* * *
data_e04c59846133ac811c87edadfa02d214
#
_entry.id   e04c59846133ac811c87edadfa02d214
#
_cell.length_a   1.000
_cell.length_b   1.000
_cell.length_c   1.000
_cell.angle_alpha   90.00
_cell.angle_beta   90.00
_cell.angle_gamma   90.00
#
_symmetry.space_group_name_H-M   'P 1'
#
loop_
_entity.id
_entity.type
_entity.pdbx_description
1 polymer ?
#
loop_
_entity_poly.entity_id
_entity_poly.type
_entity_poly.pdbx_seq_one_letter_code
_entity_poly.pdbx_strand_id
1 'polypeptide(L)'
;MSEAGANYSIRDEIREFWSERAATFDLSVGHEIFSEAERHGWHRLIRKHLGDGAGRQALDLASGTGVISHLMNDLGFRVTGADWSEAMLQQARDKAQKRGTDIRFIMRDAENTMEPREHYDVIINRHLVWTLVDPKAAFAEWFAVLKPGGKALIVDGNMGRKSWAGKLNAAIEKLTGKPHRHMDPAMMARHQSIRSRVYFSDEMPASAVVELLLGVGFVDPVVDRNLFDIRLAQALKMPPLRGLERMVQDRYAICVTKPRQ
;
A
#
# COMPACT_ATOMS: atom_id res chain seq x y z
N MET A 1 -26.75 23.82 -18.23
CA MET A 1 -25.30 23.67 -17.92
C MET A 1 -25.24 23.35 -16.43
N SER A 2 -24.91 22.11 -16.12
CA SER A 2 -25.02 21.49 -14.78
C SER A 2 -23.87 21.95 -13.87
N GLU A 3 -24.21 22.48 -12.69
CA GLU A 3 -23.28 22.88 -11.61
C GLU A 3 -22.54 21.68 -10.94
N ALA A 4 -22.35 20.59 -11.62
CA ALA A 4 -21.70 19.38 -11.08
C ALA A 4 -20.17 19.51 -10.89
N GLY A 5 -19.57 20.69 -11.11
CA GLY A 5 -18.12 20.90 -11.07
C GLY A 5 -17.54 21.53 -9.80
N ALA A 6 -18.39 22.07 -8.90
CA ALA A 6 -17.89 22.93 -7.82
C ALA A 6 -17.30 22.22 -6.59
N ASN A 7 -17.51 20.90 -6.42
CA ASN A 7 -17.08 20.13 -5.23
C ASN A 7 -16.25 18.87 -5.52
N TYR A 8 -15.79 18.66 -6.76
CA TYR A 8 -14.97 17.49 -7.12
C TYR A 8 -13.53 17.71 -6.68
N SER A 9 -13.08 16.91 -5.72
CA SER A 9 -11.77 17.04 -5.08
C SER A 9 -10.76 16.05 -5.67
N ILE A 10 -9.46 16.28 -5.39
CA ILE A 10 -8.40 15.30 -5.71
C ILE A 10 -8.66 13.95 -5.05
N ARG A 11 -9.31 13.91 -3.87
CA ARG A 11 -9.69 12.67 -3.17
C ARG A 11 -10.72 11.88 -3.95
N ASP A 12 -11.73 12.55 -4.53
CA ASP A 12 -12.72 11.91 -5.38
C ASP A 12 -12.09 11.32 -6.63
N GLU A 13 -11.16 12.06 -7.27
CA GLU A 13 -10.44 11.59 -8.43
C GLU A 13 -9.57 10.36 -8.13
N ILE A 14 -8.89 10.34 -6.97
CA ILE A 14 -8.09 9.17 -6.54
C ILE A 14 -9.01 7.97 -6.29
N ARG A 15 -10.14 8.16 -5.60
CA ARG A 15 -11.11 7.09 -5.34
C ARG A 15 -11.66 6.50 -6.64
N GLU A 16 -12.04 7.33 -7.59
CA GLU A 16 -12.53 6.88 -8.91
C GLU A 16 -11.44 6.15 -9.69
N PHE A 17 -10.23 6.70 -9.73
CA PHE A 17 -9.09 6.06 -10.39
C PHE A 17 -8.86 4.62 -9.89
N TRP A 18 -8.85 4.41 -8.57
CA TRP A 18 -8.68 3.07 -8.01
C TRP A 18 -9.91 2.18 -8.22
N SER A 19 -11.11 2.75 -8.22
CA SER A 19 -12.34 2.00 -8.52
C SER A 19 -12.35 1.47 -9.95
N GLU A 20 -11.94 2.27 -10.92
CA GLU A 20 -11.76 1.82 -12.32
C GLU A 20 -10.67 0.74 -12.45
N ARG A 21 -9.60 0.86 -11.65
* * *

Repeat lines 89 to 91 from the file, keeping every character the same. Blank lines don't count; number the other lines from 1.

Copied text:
CA GLU A 20 -11.76 1.82 -12.32
C GLU A 20 -10.67 0.74 -12.45
N ARG A 21 -9.60 0.86 -11.65